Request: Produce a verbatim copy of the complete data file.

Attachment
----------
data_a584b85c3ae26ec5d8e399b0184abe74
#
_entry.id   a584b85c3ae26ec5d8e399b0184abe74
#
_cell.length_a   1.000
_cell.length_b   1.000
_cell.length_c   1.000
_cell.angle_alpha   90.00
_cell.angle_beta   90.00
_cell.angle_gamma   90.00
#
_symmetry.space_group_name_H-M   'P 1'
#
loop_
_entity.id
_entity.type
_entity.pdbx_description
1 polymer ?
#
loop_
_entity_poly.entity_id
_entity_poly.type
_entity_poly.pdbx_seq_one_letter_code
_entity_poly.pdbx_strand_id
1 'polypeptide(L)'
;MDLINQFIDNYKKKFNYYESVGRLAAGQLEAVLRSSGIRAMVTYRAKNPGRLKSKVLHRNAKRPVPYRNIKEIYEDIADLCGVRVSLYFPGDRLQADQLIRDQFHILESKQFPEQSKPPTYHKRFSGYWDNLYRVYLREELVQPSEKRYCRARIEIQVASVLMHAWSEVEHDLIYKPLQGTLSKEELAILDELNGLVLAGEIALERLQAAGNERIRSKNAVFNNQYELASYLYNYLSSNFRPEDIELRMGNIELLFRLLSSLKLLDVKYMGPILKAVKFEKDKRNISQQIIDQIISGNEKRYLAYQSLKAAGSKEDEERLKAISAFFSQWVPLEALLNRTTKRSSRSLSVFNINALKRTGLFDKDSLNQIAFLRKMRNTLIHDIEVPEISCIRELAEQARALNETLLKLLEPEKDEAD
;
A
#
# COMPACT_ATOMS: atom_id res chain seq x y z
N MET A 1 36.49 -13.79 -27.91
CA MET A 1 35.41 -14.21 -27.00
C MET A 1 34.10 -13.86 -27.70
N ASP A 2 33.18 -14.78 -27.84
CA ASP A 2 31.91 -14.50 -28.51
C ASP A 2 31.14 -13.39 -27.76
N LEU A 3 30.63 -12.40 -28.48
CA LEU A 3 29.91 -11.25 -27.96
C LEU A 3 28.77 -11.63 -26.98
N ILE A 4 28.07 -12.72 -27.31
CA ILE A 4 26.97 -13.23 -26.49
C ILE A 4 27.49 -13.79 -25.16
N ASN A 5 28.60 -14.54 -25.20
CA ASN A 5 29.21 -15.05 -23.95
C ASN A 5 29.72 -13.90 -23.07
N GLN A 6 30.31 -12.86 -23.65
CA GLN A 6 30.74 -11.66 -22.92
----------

data_a584b85c3ae26ec5d8e399b0184abe74
#
_entry.id   a584b85c3ae26ec5d8e399b0184abe74
#
_cell.length_a   1.000
_cell.length_b   1.000
_cell.length_c   1.000
_cell.angle_alpha   90.00
_cell.angle_beta   90.00
_cell.angle_gamma   90.00
#
_symmetry.space_group_name_H-M   'P 1'
#
loop_
_entity.id
_entity.type
_entity.pdbx_description
1 polymer ?
#
loop_
_entity_poly.entity_id
_entity_poly.type
_entity_poly.pdbx_seq_one_letter_code
_entity_poly.pdbx_strand_id
1 'polypeptide(L)'
;MDLINQFIDNYKKKFNYYESVGRLAAGQLEAVLRSSGIRAMVTYRAKNPGRLKSKVLHRNAKRPVPYRNIKEIYEDIADLCGVRVSLYFPGDRLQADQLIRDQFHILESKQFPEQSKPPTYHKRFSGYWDNLYRVYLREELVQPSEKRYCRARIEIQVASVLMHAWSEVEHDLIYKPLQGTLSKEELAILDELNGLVLAGEIALERLQAAGNERIRSKNAVFNNQYELASYLYNYLSSNFRPEDIELRMGNIELLFRLLSSLKLLDVKYMGPILKAVKFEKDKRNISQQIIDQIISGNEKRYLAYQSLKAAGSKEDEERLKAISAFFSQWVPLEALLNRTTKRSSRSLSVFNINALKRTGLFDKDSLNQIAFLRKMRNTLIHDIEVPEISCIRELAEQARALNETLLKLLEPEKDEAD
;
A
#
# COMPACT_ATOMS: atom_id res chain seq x y z
N MET A 1 36.49 -13.79 -27.91
CA MET A 1 35.41 -14.21 -27.00
C MET A 1 34.10 -13.86 -27.70
N ASP A 2 33.18 -14.78 -27.84
CA ASP A 2 31.91 -14.50 -28.51
C ASP A 2 31.14 -13.39 -27.76
N LEU A 3 30.63 -12.40 -28.48
CA LEU A 3 29.91 -11.25 -27.96
C LEU A 3 28.77 -11.63 -26.98
N ILE A 4 28.07 -12.72 -27.31
CA ILE A 4 26.97 -13.23 -26.49
C ILE A 4 27.49 -13.79 -25.16
N ASN A 5 28.60 -14.54 -25.20
CA ASN A 5 29.21 -15.05 -23.95
C ASN A 5 29.72 -13.90 -23.07
N GLN A 6 30.31 -12.86 -23.65
CA GLN A 6 30.74 -11.66 -22.92